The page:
But the Soviet-style facade of total public unity behind the leader, painted by Russia's state-run media, is rapidly crumbling.
Despite the fact that Moscow's city center was firmly locked down Monday by thousands of elite riot troops, several hundred protesters managed to gather in flash mobs along the route of Putin's motorcade and, in one case, near the gates of the Kremlin itself, to shout their disapproval of Putin's return to power.
Police said 120 were arrested. That comes on the heels of a mass protest yesterday of about 20,000 people, which ended in violent clashes with police and hundreds of arrests.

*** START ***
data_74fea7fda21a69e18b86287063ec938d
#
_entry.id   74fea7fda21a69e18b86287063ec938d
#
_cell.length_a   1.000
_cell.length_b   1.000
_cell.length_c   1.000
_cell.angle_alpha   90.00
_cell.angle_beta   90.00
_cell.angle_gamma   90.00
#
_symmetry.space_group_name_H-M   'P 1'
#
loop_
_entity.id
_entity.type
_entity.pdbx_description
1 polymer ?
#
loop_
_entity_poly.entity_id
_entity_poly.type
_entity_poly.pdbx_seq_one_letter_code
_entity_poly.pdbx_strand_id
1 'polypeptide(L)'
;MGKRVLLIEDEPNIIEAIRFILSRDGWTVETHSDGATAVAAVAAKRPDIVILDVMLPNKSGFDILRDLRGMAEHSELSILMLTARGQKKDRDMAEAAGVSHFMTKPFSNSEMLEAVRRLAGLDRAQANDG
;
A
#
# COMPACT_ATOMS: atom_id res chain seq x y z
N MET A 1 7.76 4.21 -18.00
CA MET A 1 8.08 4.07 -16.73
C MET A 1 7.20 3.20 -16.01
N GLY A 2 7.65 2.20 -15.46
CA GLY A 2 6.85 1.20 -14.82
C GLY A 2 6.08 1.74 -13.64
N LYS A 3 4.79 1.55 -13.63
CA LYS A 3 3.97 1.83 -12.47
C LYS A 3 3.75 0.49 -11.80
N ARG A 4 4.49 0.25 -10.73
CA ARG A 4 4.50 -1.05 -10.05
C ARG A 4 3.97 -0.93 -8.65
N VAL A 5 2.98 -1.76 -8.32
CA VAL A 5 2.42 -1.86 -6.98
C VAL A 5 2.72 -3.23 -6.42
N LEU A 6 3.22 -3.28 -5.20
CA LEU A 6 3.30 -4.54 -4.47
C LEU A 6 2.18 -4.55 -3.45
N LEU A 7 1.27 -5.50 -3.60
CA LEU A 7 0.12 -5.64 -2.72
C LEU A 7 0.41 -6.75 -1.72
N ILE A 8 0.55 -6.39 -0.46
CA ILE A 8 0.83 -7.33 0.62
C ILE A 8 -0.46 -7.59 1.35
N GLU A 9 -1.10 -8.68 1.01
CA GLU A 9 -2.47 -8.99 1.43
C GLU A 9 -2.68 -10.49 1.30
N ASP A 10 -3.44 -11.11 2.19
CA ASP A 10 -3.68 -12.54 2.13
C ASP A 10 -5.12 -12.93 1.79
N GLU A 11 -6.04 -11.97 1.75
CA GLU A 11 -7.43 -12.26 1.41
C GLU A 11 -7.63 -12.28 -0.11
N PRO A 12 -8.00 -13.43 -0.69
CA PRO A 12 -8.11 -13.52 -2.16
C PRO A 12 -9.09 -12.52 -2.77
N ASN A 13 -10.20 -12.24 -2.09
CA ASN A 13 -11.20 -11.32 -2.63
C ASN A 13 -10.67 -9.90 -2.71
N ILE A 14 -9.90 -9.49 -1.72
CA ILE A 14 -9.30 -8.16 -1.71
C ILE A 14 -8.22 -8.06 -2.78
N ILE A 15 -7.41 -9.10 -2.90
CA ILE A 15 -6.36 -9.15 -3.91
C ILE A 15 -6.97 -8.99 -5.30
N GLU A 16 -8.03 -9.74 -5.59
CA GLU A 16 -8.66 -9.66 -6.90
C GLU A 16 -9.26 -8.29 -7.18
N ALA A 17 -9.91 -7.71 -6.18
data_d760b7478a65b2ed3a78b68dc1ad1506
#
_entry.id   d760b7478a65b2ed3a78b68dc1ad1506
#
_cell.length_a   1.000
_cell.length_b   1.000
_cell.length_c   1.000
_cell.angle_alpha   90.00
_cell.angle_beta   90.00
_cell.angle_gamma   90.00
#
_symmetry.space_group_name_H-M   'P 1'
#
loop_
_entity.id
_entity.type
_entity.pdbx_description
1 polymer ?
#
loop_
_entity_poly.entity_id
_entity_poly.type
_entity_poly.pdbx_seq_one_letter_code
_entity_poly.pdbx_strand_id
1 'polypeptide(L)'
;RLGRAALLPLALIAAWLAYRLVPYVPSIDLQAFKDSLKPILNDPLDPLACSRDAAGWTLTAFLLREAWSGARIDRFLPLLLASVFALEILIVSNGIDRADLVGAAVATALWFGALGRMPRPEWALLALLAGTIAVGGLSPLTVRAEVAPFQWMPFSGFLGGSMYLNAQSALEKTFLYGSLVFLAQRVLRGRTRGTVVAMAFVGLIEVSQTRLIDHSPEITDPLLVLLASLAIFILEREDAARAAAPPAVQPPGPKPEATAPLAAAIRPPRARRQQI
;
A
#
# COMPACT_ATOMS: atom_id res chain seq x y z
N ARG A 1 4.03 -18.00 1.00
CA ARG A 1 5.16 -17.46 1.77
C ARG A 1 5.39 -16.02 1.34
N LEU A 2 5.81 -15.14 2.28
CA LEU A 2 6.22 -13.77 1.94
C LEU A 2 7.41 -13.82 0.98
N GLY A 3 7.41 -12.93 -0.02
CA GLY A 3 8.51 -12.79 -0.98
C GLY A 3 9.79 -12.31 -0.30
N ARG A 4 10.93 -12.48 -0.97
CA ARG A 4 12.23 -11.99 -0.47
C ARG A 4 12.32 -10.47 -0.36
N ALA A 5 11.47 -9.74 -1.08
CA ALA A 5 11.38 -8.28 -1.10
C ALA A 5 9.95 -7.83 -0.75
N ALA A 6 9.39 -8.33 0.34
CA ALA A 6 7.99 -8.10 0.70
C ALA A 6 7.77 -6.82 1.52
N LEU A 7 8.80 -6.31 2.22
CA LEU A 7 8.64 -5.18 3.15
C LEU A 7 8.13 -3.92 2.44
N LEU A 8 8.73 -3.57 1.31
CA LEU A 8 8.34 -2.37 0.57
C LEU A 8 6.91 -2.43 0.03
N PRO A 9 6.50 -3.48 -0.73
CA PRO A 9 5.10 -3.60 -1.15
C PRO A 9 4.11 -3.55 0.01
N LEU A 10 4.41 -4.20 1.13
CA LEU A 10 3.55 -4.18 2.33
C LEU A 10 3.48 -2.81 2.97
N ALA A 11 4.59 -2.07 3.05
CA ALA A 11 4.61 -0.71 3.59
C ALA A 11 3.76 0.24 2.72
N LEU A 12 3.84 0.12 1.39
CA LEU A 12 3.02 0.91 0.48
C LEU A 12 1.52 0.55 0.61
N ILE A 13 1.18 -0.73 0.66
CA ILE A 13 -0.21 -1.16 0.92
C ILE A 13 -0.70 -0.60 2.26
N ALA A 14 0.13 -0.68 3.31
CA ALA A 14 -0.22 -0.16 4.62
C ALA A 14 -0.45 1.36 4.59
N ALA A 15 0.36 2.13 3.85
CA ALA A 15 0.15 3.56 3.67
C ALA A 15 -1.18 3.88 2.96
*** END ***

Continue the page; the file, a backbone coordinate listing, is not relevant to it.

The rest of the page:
"When Medvedev was inaugurated four years ago, I noticed police made major efforts to clear the city of people. I put that down to Medvedev's lack of self-confidence," says Gleb Pavlovsky, head of the Effective Policy Foundation, and a key political adviser to Putin during his first two terms. "But today they swept the whole city center clean. I wasn't even allowed to go shopping. Maybe the Kremlin team is feeling isolated and defensive after Sunday's events, which could have ended in real bloodshed."
During his first two terms Putin oversaw an impressive national renewal, including rapid economic growth, a fourfold increase in average incomes, a reversal of the 1990s' social decline and even a slowdown of the disastrous demographic collapse that threatens to depopulate whole areas of the country in coming decades.